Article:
A succession certificate, strictly speaking, does not effect adjudication of title of the deceased far less than that of the holder as regards the debts and securities covered thereunder. Yet, simply to afford protection to the parties paying the debts. The grant of succession certificate is conclusive against the debtor. A succession certificate is effect throughout the whole India as per section 380 of The Indian Succession Act,1925 (herein after referred as the Act). According to sections 381 and 386 of the Act, a succession certificate is conclusive as against the person/persons liable to whom full indemnity is afforded (make available) for payments made. But, despite the succession certificate is only conclusive of the representative title of the holder thereof as against the debtors, a suit of declaration will not lie that the holder of the certificate is not the legal representative of the deceased.
What does the word '' Succession'' mean?
'' The law and procedures under which beneficiaries become entitled to property under a testator's will or on intestacy.''
Grant of Succession Certificate- Certain Restrictions:
Under the following circumstances, no succession certificate can be granted.
i) under section 370 (1) of the Act, as to any debt or security to which a right is required to be established by probate or letters of administration;
ii) that too, if sections 212 of the Act applies;
iii) if section 213 of the Act applies;
iv) that is to say that where law requires probates or letters of administration as mandatory to establish right to property as in the cases of Parsis, Jews, East Indians, Europeans and Americans.
v) Provided that nothing will prevent as to granting a succession certificate to any person entitle to the effects of a deceased Indian Christian or any part thereto pertaining to any debt or security, that the right can be established by letters of administration.
What does the word ''SECURITY'' mean under the purview of Succession Certificate?
A fortiori, it is very essential to know the word '' Security'' means, any bond, debenture, promissory note, any stock or debenture of , or share in , a company , any debenture or other security for money issued by or on behalf of a local authority, that too, any other security which the Governor -General in Council may declare to be security for the purpose of succession certificate, any annuity charged by Act of Parliament on the revenues of India etc.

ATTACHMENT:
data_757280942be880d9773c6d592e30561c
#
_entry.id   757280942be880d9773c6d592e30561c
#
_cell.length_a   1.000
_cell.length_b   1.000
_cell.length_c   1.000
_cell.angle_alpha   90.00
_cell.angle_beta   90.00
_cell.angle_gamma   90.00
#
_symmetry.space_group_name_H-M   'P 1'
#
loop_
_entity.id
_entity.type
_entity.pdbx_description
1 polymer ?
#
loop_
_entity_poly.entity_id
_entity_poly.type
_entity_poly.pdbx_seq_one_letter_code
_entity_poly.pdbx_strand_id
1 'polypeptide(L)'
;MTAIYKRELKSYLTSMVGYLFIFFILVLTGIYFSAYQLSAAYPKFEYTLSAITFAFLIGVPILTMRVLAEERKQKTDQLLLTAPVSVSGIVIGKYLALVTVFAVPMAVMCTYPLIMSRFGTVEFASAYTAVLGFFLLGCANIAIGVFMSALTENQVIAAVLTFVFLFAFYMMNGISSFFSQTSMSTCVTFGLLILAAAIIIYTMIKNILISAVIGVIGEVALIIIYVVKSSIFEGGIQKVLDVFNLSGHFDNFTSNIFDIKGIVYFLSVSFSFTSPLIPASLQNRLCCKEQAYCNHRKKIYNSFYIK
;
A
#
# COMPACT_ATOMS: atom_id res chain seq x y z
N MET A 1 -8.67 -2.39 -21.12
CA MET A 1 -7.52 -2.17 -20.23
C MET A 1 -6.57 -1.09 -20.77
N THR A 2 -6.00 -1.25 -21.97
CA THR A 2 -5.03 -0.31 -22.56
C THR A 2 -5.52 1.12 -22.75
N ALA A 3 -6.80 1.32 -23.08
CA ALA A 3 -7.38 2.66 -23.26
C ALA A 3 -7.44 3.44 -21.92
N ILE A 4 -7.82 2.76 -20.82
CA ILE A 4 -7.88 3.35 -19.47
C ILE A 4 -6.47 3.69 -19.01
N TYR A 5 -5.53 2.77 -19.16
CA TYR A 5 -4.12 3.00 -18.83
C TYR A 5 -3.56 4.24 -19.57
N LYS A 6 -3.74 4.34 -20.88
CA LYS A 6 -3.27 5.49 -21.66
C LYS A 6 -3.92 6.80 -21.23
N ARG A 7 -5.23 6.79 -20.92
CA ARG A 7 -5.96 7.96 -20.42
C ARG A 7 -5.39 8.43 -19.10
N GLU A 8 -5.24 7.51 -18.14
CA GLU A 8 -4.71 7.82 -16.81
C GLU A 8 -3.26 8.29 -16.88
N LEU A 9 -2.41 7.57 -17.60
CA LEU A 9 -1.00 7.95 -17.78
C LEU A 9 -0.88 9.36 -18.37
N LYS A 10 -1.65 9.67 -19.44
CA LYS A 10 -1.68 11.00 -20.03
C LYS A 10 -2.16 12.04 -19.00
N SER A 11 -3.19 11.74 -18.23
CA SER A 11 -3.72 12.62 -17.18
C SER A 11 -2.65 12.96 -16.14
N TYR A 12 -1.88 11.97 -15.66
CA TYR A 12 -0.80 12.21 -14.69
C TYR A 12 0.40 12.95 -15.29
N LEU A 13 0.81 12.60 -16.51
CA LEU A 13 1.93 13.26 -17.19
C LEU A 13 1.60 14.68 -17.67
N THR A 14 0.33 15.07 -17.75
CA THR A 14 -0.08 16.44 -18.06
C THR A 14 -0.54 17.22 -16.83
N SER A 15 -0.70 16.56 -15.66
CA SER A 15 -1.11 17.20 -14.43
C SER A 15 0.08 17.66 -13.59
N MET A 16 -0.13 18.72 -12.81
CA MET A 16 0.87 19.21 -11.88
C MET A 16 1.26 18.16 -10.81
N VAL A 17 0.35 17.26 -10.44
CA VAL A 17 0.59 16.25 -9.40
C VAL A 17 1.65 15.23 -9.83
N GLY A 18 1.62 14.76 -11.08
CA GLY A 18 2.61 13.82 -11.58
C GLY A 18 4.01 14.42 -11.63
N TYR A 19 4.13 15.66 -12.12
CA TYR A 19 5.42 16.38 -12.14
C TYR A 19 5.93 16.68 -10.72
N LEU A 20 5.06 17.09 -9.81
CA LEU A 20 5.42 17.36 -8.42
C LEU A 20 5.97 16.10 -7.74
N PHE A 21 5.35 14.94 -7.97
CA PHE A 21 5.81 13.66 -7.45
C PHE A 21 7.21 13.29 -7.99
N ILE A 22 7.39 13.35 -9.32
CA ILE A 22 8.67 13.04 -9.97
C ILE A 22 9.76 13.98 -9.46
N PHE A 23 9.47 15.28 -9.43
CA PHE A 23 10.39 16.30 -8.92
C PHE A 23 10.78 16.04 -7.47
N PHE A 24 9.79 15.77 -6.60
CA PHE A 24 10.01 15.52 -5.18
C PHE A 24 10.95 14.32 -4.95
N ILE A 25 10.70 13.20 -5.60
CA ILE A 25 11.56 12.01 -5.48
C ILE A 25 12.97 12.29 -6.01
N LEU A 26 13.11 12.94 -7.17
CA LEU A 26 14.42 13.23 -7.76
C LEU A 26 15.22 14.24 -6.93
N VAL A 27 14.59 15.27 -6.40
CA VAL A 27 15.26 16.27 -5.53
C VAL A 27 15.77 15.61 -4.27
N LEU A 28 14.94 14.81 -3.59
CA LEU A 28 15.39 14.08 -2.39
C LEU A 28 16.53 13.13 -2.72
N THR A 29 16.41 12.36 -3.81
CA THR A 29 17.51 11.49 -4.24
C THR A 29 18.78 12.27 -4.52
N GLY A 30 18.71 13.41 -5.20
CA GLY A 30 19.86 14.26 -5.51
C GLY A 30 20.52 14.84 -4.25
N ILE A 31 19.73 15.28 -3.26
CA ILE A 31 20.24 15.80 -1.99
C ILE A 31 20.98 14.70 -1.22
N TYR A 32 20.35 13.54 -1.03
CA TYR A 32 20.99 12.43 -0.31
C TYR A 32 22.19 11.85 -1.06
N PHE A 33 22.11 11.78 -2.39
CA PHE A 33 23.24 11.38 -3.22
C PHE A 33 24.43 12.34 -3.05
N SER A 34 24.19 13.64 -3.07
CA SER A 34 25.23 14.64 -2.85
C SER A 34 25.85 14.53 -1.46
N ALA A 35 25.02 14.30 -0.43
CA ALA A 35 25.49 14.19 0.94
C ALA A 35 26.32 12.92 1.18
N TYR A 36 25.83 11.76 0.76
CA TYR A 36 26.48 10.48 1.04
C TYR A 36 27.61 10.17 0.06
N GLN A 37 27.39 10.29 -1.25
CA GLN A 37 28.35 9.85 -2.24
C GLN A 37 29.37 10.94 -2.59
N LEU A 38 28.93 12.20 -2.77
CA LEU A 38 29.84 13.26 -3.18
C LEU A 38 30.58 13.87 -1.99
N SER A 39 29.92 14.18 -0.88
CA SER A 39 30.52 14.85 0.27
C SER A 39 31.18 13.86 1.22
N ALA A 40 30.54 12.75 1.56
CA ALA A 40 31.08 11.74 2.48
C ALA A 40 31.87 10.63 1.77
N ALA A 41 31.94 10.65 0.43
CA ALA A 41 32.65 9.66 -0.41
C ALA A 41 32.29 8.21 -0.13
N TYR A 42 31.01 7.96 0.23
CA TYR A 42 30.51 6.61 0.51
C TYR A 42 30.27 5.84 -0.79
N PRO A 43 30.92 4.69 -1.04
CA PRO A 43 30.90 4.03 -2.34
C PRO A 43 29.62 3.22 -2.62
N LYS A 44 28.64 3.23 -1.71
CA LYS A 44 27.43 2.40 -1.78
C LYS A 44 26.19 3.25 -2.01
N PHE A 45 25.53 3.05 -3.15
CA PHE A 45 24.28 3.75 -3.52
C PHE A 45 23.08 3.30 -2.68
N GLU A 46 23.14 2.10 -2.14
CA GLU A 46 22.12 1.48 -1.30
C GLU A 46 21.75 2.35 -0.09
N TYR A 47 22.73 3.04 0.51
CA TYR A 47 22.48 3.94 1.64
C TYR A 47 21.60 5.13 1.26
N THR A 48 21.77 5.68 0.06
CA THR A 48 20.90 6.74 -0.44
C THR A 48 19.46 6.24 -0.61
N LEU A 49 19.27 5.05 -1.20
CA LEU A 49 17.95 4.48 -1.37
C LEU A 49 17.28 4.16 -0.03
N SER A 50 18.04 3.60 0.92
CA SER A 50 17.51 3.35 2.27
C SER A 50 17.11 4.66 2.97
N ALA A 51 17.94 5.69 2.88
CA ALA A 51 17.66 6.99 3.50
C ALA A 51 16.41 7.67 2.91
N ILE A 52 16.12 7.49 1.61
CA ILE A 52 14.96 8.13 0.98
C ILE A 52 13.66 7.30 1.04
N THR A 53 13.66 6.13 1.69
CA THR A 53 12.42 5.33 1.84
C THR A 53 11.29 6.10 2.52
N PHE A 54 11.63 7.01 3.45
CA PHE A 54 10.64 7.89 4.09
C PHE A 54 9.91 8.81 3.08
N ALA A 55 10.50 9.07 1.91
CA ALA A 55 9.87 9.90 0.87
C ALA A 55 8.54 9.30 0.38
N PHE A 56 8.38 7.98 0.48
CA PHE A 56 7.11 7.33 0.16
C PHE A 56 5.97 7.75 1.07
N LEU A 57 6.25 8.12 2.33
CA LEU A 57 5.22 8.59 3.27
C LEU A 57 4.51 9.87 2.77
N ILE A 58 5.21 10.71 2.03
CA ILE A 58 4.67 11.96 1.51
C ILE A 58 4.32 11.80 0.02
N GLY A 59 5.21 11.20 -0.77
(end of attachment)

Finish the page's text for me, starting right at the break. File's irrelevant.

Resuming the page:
How to apply for ''Succession Certificate''?:
i) An application should be made to The District Judge under section 372 of the Act;
ii) the petitioner must sign and verify the petition;
iii) the residences of the relatives and family of the deceased must be mentioned;
iv) In case of The Hindu Succession Act (Act XXX OF 1956), the names of the heirs must be mentioned in the petition;
v) the right of the petitioner should be mentioned;
vi) Either Ordinary residence of the deceased, at the time of death, or the property of the deceased should be within the limits of the Jurisdiction of the Court concerned;
vii) the debts and securities as to which the succession certificate is applied for should be mentioned;
viii) the absence of any impediment u/sec. Sub section (1) of Section 370 of the Act or any other provisions of the Act or any other enactments to the grant of succession certificate or to the validity of it in case of it was granted, must be mentioned.
Effect of Succession Certificate:
To know the effect of succession certificate, it is apt to see section 381 of the Act. The succession certificate simply affords protection to the parties paying debts. It is thus cleat that there is absolutely no adjudication of title of the deceased.
In the case of Muthia vs Ramnatham, 1918 MWN 242, it was held that the grant of certificate gives to the grantee a title to recover the debt due to the deceased, and payment to the grantee is a good discharge of the debt.'' In the case of Srinivasa vs Gopalan, , it was held that '' The question whether the debt belonged to the deceased is not a matter to be decided on an application for a succession Certificate.'' In the case of Paramananda Chary vs Veerappan, AIR 1928 Madras 213: 82 IC 604, it was held that ''The grant of succession certificate is conclusive against the debtor. Even if another person turns out to be the heir of the deceased, it does not follow that the certificate is invalid.'' In the case of Ganga Prasad vs Saudan , it was observed that section 381 of the Act protects the debtors and affords full indemnity to the persons liable to pay the debts and in respect of the securities covered by hte certificate as persons having the same paid in ''good faith''.
No Addition Yet Extension of Succession Certificate:
Section 376 of the Act provides that the succession certificate can be extended in respect of any debt or security not originally specified therein and if such extension is ordered, it shall have the same effect as if the debt or security to which the succession certificate is extended had been originally specified. The District Judge can extend a succession certificate only on the application of the holder of a succession certificate and not of any other person.